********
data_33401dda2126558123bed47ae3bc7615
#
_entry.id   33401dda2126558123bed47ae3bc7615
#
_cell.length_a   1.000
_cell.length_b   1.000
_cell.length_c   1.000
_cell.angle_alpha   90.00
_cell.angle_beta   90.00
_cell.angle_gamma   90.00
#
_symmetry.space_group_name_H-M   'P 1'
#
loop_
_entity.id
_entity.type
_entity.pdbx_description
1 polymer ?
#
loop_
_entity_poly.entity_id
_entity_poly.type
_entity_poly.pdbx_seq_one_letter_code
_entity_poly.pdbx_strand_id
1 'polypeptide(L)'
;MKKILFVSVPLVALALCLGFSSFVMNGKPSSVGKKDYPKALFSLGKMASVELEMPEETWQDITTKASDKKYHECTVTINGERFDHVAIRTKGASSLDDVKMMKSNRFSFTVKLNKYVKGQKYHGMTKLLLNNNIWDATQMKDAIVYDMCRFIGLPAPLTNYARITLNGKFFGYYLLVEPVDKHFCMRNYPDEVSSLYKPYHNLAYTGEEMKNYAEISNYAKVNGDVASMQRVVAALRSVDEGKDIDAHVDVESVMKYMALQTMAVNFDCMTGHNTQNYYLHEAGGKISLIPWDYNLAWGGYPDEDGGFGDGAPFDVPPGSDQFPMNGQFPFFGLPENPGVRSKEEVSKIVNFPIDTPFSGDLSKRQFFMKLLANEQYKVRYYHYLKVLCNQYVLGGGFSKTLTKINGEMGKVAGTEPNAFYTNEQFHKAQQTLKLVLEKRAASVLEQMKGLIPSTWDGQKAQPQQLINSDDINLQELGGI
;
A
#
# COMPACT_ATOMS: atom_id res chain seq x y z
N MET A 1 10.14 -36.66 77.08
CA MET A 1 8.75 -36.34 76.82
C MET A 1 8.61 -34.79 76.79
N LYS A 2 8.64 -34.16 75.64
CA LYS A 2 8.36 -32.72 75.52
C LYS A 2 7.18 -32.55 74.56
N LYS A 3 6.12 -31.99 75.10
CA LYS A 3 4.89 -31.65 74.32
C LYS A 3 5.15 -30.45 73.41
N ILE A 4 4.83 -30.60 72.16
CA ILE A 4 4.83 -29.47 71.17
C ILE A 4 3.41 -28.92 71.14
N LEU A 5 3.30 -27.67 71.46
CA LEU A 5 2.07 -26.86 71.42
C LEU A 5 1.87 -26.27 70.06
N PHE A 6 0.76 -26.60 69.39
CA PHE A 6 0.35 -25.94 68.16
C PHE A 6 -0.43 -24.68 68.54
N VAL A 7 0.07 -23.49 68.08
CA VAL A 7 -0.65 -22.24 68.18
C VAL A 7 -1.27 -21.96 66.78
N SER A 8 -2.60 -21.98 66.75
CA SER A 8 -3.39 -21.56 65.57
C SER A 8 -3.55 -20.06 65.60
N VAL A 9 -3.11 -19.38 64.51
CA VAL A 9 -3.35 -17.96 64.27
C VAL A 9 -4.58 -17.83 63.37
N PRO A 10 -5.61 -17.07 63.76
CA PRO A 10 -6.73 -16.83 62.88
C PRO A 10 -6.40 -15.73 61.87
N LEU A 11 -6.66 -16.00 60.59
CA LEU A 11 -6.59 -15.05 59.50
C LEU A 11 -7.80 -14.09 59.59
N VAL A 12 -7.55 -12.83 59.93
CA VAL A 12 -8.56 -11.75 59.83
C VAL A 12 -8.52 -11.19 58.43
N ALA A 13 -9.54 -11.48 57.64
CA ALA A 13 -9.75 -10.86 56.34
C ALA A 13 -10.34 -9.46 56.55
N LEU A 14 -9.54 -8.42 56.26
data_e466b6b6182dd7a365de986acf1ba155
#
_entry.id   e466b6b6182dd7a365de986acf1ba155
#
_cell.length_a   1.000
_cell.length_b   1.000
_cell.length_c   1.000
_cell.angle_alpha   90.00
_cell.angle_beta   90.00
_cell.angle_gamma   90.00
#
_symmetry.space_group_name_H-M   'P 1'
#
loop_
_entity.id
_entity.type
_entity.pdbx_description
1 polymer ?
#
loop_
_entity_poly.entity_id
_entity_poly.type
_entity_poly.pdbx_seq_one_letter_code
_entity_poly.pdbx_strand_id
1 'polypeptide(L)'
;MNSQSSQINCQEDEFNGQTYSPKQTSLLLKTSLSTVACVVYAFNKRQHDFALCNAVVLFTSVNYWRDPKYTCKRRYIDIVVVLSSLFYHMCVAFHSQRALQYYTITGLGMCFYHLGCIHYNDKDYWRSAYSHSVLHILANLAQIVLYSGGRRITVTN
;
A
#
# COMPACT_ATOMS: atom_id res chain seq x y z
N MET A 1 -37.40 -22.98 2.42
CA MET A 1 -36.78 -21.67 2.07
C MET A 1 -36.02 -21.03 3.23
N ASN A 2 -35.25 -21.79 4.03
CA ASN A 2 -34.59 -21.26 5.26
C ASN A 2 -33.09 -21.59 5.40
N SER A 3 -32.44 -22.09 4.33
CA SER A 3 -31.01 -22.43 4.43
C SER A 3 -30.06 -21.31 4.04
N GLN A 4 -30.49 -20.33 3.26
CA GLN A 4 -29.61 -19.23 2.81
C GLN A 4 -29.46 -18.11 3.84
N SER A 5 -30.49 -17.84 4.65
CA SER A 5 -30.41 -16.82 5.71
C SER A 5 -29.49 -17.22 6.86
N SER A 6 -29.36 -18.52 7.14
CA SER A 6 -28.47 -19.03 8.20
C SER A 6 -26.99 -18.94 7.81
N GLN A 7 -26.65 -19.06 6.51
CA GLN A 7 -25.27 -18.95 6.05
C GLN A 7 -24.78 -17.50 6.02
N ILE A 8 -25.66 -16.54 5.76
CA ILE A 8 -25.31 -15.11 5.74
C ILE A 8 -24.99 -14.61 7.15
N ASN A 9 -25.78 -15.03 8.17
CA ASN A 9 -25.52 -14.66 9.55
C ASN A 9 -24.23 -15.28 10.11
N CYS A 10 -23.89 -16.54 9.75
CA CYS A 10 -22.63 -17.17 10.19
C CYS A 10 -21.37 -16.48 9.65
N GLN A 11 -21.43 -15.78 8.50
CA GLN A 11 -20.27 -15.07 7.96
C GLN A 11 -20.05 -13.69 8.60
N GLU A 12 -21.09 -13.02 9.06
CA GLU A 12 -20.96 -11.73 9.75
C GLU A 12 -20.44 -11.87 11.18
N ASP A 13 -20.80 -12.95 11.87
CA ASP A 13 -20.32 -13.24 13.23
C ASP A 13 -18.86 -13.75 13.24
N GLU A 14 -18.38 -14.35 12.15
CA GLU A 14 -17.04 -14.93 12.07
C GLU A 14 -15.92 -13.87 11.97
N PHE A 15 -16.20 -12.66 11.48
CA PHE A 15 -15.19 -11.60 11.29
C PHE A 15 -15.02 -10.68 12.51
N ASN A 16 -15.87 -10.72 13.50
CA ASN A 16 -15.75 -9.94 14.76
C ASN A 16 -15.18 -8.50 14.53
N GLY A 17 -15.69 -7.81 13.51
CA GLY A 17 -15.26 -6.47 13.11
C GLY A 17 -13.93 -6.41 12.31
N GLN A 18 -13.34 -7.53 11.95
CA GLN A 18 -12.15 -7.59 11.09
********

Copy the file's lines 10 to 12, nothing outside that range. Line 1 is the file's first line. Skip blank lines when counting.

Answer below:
_cell.angle_gamma   90.00
#
_symmetry.space_group_name_H-M   'P 1'